For flexible sagittal imbalance, preoperative attention should be given to the root cause of the sagittal misalignment, which could be compensation for lumbar stenosis. Pelvic retroversion can be compensatory for both the lumbar stenosis as well as for sagittal imbalance.

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Samuel T. Chao, Taisei Kobayashi, Edward Benzel, Chandana A. Reddy, Glen H. J. Stevens, Richard A. Prayson, Iain Kalfas, Richard Schlenk, Ajit Krishnaney, Michael P. Steinmetz, William Bingaman, Joseph Hahn and John H. Suh


The goal in this study was to determine the role of radiation therapy (RT) in the treatment of spinal myxopapillary ependymomas (MPEs).


Thirty-seven patients with histologically verified spinal MPEs were reviewed. Kaplan-Meier analyses and Cox proportional hazard regression were used to determine what patient and treatment factors influenced overall survival (OS) and recurrence.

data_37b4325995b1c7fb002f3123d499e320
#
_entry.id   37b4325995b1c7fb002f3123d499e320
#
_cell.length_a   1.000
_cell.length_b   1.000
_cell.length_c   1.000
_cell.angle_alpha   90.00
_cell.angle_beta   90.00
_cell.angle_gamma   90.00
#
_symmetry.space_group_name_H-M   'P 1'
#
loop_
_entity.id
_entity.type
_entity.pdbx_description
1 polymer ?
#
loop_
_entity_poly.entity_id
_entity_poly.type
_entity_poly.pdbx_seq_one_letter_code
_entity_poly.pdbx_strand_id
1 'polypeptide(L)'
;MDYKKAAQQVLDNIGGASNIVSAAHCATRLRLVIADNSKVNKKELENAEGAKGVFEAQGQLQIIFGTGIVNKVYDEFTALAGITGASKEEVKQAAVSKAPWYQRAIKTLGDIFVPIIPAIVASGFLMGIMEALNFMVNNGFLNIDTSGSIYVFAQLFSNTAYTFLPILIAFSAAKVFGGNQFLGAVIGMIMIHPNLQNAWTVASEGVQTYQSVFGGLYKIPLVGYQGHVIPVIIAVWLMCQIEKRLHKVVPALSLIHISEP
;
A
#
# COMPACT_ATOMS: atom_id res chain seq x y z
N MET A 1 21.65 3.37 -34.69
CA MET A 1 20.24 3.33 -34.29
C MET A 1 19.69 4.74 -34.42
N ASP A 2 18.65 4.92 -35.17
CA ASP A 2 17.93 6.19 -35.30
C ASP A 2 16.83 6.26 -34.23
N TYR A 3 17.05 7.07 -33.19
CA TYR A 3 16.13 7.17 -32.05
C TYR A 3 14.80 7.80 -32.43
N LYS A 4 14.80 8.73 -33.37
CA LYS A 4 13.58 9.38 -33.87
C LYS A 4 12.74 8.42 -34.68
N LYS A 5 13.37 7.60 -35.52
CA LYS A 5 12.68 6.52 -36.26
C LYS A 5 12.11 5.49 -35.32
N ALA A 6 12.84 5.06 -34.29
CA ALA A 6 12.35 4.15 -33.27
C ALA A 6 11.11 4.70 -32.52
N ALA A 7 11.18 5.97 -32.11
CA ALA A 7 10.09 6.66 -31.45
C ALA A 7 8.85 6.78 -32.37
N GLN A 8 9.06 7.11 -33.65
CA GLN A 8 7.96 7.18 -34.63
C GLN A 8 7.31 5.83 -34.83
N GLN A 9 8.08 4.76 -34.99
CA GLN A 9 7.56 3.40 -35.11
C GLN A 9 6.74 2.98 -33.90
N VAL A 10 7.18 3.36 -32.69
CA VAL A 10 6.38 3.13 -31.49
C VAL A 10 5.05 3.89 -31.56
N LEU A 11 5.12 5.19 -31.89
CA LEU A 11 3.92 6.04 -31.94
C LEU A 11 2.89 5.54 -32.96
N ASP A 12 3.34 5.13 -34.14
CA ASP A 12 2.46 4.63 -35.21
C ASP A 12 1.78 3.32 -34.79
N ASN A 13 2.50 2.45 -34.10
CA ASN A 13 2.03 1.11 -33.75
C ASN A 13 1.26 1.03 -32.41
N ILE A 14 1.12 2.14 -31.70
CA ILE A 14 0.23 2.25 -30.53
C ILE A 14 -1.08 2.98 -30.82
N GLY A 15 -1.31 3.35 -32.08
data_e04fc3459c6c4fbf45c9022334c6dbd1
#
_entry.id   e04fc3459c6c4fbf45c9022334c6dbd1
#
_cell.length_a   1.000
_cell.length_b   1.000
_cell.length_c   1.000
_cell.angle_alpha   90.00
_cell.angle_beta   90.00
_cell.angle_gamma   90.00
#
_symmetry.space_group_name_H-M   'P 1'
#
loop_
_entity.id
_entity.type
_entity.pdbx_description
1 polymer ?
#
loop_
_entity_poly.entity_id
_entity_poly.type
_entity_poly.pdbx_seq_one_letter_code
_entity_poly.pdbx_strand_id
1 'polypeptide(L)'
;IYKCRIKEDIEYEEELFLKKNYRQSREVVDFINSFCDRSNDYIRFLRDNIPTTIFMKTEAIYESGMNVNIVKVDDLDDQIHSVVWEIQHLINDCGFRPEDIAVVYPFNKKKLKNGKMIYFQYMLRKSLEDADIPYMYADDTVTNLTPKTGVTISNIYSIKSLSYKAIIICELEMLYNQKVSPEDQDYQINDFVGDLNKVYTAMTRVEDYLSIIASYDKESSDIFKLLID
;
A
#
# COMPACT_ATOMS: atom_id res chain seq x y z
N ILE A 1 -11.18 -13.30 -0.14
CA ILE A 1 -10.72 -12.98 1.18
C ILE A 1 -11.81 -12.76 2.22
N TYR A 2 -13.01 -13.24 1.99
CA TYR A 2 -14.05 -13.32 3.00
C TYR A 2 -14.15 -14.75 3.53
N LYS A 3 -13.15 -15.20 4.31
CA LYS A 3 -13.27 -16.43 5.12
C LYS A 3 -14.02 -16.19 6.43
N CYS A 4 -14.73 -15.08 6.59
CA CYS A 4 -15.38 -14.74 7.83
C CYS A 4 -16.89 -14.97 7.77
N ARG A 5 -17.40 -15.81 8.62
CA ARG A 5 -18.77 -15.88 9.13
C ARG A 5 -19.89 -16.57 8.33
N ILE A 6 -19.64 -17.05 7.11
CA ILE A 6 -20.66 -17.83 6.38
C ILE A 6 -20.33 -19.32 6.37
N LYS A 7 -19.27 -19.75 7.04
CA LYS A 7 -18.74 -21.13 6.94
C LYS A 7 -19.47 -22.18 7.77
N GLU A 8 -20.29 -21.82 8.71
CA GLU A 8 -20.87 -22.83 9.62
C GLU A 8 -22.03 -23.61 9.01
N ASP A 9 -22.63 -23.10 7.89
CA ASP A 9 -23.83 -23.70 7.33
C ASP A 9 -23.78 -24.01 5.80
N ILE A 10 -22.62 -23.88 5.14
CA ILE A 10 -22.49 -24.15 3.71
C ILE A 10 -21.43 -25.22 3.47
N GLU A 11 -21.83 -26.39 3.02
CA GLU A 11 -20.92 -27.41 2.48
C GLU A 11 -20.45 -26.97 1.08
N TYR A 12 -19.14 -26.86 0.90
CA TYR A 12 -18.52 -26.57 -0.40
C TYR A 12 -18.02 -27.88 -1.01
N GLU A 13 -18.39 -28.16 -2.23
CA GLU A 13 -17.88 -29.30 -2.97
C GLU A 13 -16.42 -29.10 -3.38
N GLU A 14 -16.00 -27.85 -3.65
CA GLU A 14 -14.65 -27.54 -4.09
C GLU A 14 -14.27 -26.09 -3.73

At the time of initial diagnosis, the median age was 33 years and the Karnofsky Performance Scale score was 80. In 86.5% of cases, the most common presenting symptom was pain. All patients received surgery as their initial treatment. Nine patients also received RT along with surgery, with a median total dose of 50.2 Gy. The mean survival time was 12.2 years; however, only 4 of 37 patients had died at the time of this study. None of the patient or treatment parameters significantly correlated with OS. Sixteen patients (43.2%) were found to have a recurrence, with a median time to recurrence of 7.7 years. None of the patient or treatment parameters correlated with recurrence-free survival for an initial recurrence. The median time to the second recurrence (recurrence following therapy for initial recurrence) was 1.6 years. Use of RT as salvage therapy after initial recurrence significantly correlated with longer times to a second recurrence. The median recurrence-free survival time before the second recurrence was 9.6 years for those who received RT versus 1.1 years for those who did not receive RT (p = 0.0093). None of the other parameters significantly correlated with a second recurrence.